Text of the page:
My first major lesson in being a shepherd came when my costly young ram started looking depressed. He went off alone and lied under a tree for a day.  I figured I would keep an eye on him and hope he was better soon. He went downhill fast. By the time I got him to the veterinarian, it was discovered that he had a massive infestation of worms. When I asked if they had seen one this bad before, the veterinarian replied, “not in a living sheep.” He died shortly thereafter and I spent the evening digging a deep hole with a shovel. That was when I became educated on the most deadly threat to sheep – parasites.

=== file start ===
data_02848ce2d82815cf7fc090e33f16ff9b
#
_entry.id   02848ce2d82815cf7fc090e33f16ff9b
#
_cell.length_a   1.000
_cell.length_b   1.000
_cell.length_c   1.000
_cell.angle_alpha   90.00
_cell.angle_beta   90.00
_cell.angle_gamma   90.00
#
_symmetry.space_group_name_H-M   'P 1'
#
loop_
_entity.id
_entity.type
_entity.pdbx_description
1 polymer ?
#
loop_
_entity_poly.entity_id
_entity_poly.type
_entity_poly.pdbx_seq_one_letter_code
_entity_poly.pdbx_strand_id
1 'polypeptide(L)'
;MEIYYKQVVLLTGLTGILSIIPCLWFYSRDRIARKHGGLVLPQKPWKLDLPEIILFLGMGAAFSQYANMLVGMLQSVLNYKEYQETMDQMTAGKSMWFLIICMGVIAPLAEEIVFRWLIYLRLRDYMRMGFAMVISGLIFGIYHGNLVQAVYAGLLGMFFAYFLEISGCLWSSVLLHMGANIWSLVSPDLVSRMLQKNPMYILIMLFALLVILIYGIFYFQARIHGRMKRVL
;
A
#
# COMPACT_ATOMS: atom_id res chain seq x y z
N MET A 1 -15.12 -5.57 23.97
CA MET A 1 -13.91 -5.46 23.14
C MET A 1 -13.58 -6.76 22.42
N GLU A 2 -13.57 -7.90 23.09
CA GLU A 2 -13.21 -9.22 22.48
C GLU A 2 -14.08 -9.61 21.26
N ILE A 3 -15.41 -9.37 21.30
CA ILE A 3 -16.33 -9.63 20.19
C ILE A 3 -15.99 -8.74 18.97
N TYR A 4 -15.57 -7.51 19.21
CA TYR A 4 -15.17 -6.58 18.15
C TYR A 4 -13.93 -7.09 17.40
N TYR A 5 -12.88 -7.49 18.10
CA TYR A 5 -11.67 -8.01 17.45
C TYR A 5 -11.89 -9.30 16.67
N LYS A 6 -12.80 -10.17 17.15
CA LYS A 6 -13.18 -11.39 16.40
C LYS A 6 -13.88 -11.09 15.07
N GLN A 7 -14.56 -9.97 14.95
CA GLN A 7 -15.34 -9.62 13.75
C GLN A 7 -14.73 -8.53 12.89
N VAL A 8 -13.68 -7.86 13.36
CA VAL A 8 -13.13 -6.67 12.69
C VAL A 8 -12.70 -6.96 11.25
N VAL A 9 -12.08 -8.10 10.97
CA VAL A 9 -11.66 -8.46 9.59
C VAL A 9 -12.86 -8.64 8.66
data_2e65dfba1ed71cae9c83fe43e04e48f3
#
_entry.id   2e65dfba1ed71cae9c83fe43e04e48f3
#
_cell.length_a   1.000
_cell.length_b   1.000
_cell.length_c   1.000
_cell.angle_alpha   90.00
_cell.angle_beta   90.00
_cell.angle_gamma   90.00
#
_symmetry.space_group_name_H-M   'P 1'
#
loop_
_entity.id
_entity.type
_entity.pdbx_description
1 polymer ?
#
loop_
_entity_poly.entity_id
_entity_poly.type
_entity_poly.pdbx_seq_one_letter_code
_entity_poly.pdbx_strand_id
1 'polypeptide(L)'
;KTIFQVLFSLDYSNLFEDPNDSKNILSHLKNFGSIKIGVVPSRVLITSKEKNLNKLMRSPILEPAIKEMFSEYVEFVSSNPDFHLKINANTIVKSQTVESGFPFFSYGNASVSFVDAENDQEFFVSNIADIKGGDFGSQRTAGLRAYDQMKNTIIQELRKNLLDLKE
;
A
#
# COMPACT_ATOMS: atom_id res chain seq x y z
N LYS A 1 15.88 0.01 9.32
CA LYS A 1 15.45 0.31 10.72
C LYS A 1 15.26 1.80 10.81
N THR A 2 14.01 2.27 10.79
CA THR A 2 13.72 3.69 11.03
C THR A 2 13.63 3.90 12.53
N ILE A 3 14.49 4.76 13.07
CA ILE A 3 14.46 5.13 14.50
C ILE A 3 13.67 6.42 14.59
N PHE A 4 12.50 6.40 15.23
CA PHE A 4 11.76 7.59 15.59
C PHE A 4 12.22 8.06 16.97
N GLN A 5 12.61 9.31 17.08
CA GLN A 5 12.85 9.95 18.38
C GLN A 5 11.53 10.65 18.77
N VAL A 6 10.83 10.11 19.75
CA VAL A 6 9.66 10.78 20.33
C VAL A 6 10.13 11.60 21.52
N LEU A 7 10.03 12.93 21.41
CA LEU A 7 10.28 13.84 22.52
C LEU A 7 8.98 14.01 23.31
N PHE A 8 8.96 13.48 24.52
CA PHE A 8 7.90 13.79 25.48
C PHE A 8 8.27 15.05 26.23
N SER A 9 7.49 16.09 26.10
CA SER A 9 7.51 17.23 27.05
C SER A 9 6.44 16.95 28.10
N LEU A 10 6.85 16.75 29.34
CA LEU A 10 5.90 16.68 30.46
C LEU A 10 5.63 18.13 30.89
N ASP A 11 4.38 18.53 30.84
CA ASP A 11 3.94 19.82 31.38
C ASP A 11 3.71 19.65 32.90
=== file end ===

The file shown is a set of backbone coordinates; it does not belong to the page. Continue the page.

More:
There are a number of worms that will infest sheep. Roundworms are the most common infestation, and the culprit in my lamb loss. Initially, I used the chemical wormer, sold to me by the veterinarian. But I wanted to find a naturally sustainable way to manage this problem. The worm infestation runs in a cycle. Millions of eggs are passed in the feces of the sheep, later hatching and becoming worms that are ingested. My first strategy is to encourage my chickens to spend more time in the field, feeding on the eggs and worms. To do this, I changed their grain feeding pattern. I only feed a small amount of grain in the evening before they roost so they forage during the day instead of waiting around for food. But this will only help slow down the cycle.